Is this and Man of Steel proof positive that Snyder said everything he had to say on the subject in WATCHMEN?

I was wondering how they were going to pull off the shocking twist of "OMG Batman is fighting Superman!!" without forty years of Bats and Supes being bros in the Justice League.

Turns out their plan was "that's how it is. Deal with it."

It's also kind of funny to learn that Wonder Woman is barely in the movie at all. I remember feminists utterly losing their shit over how Zack "Suckerpunch" Snyder was going to get Wonder Woman; "he'll probably find a way for her to be a stripper that gets raped" was the general consensus.

She's in it enough to set a tease for her movie... it's a little jarring to see her getting thrown for yards in her skimpy costume and yet not receive a scratch.

I may have to hate-watch Suckerpunch.

You killed it on this one; it is one of your best reviews in years. No, not because vitriol mean diligence, or maybe because the rage is needed, or maybe Alan Moore is right that

"To my mind, this embracing of what were unambiguously children’s characters at their mid-20th century inception seems to indicate a retreat from the admittedly overwhelming complexities of modern existence. It looks to me very much like a significant section of the public, having given up on attempting to understand the reality they are actually living in, have instead reasoned that they might at least be able to comprehend the sprawling, meaningless, but at-least-still-finite ‘universes’ presented by DC or Marvel Comics. I would also observe that it is, potentially, culturally catastrophic to have the ephemera of a previous century squatting possessively on the cultural stage and refusing to allow this surely unprecedented era to develop a culture of its own, relevant and sufficient to its times.”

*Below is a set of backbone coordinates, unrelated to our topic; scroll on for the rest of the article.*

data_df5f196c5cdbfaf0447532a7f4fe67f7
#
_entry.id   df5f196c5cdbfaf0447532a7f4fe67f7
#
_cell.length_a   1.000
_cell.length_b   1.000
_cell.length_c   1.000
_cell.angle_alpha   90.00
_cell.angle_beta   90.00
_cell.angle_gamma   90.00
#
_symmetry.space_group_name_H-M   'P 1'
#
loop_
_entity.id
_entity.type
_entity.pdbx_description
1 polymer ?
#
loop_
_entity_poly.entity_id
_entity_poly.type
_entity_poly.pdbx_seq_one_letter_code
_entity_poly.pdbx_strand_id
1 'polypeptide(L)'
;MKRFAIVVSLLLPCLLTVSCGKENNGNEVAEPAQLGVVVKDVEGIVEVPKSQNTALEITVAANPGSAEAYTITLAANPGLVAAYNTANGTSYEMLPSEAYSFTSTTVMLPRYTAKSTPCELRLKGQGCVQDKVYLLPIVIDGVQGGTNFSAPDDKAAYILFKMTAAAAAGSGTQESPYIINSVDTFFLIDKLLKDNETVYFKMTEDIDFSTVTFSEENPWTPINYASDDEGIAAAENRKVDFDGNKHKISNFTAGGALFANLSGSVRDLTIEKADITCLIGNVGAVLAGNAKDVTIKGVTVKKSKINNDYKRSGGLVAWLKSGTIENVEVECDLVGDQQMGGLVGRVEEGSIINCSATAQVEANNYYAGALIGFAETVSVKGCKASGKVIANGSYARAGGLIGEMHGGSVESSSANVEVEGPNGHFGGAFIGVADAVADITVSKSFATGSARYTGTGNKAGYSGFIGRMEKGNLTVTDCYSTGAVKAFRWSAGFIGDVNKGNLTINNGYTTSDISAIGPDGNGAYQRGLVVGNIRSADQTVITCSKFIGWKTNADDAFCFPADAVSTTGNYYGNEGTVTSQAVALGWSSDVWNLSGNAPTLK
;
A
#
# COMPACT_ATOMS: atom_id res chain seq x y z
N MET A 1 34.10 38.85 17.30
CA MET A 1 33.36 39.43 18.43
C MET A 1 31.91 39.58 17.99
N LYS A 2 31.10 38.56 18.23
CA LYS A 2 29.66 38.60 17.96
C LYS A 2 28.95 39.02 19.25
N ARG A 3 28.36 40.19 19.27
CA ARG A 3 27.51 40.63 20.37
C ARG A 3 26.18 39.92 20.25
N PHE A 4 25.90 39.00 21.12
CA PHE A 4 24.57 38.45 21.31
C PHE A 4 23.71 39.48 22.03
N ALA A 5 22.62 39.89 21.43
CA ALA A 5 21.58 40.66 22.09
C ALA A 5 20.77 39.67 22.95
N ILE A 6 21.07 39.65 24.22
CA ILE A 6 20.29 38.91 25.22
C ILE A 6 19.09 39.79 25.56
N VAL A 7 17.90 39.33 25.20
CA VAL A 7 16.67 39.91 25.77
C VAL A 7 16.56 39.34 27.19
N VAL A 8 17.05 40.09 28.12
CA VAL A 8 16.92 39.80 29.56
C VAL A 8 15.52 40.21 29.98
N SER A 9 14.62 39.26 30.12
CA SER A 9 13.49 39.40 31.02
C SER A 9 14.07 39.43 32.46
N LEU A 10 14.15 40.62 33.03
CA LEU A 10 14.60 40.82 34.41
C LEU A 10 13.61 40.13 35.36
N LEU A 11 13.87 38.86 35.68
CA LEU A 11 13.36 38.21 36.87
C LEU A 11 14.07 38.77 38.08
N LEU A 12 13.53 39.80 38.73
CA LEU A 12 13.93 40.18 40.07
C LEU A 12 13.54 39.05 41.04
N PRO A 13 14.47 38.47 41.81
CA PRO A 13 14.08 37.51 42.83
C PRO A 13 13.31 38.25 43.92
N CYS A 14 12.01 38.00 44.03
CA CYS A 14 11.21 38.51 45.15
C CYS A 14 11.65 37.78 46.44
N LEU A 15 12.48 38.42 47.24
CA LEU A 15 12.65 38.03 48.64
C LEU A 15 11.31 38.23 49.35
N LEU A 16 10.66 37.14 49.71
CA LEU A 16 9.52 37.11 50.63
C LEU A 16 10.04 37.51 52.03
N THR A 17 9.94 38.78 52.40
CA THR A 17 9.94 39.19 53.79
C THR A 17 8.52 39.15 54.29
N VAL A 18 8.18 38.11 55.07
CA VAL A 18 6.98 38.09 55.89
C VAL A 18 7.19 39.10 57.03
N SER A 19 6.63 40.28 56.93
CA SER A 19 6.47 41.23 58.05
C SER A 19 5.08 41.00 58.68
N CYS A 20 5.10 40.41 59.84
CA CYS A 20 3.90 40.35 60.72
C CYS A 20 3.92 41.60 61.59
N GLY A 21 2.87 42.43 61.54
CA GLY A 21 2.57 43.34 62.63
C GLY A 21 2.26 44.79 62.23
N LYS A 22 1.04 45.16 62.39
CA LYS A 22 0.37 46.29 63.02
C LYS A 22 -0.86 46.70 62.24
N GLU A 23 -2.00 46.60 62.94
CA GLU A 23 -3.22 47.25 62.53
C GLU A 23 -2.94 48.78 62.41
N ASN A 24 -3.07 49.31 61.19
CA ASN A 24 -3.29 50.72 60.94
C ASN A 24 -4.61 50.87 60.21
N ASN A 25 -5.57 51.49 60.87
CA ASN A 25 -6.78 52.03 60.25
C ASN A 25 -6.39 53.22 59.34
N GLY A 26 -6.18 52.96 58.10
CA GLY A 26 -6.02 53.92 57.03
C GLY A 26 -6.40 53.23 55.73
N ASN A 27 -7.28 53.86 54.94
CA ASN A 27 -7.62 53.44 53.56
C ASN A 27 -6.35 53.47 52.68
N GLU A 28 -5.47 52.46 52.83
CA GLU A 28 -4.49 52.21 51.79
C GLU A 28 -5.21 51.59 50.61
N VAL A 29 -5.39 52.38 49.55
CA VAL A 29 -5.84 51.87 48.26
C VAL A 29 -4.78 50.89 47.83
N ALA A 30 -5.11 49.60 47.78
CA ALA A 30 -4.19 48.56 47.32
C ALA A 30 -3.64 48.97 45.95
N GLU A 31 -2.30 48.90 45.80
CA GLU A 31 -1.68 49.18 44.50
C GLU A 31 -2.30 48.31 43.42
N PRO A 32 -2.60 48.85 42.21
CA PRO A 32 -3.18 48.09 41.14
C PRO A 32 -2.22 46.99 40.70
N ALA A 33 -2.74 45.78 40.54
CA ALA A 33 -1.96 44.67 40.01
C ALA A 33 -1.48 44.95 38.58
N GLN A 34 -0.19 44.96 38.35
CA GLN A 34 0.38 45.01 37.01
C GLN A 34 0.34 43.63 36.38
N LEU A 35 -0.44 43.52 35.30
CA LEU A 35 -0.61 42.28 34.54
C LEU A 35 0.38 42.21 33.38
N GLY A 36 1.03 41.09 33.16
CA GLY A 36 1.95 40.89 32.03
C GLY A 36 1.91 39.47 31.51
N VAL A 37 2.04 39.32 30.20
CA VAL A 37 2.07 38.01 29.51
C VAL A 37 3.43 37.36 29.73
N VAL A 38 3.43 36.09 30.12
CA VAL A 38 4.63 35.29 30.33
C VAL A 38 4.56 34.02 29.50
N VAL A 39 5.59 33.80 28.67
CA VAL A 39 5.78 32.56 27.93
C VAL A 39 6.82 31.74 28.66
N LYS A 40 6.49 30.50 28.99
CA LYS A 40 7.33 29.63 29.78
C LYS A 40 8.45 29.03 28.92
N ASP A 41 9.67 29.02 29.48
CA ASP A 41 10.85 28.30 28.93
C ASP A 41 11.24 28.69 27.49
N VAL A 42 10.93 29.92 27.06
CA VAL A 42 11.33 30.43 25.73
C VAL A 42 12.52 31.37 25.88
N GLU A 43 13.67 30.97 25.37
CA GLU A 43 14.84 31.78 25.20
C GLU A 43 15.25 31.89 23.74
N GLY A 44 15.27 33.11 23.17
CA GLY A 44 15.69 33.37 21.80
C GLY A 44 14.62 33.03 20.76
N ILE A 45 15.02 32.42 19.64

Thanks so much for the high praise!

I read an interview with the guy who resuscitated Catwoman for her recent incarnation, who said he hopes people remember that these are young adult characters that retain the sense of good and don't devolve into fantasies of rage and violence... but with the R-rated Deadpool and the coming R-rated version of this [featuring the now-killer Batman] I wonder if that time has come.

Being that I loathed Man of Steel–it pretty much turned me off of going to superhero movies altogether–I'm enjoying that this obvious POS is getting roasted by the vast majority of critics (you crisped it nicely here, Scott!). I'm hoping against hope that it'll die a quick death, but assume it'll make a zillion dollars. But count me out. Anyway, your comments after the spoilers = dead on.

It dropped 68% in its second week... but it's still made more than Man of Steel in just two weeks... It'll be counted as a success regardless, but apparenty WB has gone back to add reshoots to the forthcoming Suicide Squad to make it lighter...

this dc movie is just a bull shit film

Why did you give it two Olivias? I can see you giving it one for the special effects and such but why two?

The Olivias are far from an exact science, and in my mind, two is on the low side [although you may feel this film deserved fewer!]. I tend to read them WITH the Divines in terms of "This much good, but that much bad"

Yes, the effects, but also Affleck's performance, the visual sense, it was generally competent... just misguided. I think it is the rare film that is completely devoid of qualities [unusually optimistic of me] but... that's kind of why.